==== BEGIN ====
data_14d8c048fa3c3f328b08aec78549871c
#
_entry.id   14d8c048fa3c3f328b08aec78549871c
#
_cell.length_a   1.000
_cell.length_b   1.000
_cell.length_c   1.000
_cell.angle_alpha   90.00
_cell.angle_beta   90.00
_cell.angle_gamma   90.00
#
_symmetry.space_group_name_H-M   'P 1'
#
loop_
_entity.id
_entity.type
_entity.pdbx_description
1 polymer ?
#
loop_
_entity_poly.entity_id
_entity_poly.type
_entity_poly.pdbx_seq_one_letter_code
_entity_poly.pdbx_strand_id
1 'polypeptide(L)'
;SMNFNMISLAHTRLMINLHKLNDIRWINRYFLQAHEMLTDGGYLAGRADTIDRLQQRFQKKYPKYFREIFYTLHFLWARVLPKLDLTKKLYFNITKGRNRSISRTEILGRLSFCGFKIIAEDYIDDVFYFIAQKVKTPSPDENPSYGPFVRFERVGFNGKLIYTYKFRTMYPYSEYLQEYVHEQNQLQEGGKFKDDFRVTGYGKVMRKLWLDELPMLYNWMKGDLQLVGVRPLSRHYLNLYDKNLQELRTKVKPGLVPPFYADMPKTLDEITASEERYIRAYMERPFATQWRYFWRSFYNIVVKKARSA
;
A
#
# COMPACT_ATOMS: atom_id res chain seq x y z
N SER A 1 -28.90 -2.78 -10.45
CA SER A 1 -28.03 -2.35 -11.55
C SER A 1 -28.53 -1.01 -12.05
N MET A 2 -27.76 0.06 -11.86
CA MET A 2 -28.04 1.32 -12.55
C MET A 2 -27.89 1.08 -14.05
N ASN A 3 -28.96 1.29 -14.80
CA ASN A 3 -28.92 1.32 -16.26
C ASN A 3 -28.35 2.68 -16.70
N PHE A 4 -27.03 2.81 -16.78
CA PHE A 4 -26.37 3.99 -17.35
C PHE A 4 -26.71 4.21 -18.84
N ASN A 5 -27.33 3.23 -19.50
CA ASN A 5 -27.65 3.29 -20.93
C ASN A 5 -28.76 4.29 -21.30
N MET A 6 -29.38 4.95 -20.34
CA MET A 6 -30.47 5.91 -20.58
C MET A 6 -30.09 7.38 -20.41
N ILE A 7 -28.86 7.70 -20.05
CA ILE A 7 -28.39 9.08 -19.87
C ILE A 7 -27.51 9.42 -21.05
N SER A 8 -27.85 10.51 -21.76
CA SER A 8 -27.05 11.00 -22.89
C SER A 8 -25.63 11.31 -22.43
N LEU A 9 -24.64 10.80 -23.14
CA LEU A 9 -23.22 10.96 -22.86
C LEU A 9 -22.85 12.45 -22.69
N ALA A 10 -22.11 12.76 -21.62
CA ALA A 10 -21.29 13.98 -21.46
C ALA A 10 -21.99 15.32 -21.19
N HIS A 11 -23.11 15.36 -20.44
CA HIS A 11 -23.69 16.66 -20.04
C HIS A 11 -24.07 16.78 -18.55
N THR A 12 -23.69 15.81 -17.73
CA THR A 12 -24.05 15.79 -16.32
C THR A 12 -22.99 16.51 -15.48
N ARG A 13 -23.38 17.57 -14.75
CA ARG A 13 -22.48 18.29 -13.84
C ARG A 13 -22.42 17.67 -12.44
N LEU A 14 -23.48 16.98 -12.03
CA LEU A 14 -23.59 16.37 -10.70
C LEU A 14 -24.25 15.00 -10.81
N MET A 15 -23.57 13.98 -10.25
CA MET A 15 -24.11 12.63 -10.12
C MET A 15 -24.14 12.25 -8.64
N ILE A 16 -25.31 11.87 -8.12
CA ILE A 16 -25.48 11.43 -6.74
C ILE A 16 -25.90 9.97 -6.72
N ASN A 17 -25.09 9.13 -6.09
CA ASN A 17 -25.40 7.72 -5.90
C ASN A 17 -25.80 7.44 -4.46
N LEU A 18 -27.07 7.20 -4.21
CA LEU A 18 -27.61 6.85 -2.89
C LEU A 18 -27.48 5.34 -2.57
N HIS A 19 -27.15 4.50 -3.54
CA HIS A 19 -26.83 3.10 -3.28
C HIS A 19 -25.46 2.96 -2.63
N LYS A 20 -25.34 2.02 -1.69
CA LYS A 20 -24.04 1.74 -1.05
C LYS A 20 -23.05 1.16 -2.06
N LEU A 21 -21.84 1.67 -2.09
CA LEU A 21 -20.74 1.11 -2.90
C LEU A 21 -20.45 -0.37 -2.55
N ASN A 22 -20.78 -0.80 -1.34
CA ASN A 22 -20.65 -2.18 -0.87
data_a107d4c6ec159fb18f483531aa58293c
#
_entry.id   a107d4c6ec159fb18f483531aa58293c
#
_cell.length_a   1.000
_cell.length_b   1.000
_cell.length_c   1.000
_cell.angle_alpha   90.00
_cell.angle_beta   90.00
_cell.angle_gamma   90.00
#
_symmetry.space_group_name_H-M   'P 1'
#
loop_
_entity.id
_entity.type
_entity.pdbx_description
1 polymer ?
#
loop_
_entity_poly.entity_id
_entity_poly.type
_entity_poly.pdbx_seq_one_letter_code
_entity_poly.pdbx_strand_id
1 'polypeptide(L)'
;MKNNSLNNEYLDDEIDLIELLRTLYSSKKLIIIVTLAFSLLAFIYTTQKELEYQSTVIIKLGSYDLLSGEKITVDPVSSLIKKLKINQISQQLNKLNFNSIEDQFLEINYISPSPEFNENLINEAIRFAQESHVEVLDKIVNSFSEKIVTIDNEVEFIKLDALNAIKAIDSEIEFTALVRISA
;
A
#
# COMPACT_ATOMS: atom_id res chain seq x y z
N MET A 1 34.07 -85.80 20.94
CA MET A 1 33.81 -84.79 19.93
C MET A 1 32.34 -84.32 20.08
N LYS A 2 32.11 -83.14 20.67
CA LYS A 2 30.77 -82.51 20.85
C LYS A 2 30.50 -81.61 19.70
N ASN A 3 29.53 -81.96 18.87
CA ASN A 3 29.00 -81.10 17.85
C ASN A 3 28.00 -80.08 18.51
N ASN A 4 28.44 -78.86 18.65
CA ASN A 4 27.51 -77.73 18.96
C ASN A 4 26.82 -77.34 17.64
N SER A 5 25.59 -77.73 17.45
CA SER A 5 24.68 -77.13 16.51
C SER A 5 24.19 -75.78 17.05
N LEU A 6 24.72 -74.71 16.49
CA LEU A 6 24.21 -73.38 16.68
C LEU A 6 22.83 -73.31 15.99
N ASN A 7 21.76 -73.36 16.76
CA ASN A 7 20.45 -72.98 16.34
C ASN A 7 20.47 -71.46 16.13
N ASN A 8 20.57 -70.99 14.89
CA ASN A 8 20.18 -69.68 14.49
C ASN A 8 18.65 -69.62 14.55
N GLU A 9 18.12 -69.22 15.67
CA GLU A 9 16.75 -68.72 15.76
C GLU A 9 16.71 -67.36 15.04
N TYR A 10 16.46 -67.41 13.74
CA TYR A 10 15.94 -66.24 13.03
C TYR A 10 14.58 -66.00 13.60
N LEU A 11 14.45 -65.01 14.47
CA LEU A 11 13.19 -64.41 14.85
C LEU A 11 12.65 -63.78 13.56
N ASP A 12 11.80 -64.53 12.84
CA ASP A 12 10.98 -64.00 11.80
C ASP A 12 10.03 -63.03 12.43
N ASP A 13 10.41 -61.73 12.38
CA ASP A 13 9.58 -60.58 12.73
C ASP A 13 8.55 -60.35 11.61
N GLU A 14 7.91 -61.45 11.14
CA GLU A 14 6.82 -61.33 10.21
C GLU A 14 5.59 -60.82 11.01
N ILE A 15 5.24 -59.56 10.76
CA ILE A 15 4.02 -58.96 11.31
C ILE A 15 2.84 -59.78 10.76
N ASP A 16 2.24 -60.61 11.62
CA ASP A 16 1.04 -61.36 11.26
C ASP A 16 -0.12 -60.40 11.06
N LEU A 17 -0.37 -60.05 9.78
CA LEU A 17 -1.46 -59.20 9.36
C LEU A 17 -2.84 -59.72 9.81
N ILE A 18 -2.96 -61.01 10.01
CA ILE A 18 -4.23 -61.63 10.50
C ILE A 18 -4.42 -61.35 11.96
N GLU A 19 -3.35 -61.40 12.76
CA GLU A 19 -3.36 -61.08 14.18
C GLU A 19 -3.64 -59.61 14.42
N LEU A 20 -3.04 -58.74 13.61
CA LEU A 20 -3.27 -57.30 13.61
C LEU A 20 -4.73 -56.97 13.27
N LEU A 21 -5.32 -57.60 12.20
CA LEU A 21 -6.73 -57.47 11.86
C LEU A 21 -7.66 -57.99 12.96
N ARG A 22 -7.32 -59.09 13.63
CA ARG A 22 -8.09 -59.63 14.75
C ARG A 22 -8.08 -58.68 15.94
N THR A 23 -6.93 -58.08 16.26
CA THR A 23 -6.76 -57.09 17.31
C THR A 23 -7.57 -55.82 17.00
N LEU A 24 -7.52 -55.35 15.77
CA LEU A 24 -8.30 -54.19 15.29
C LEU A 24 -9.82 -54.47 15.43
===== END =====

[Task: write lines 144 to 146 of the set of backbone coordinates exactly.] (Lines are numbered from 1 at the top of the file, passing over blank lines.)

N ASN A 7 21.76 -73.36 16.76
CA ASN A 7 20.45 -72.98 16.34
C ASN A 7 20.47 -71.46 16.13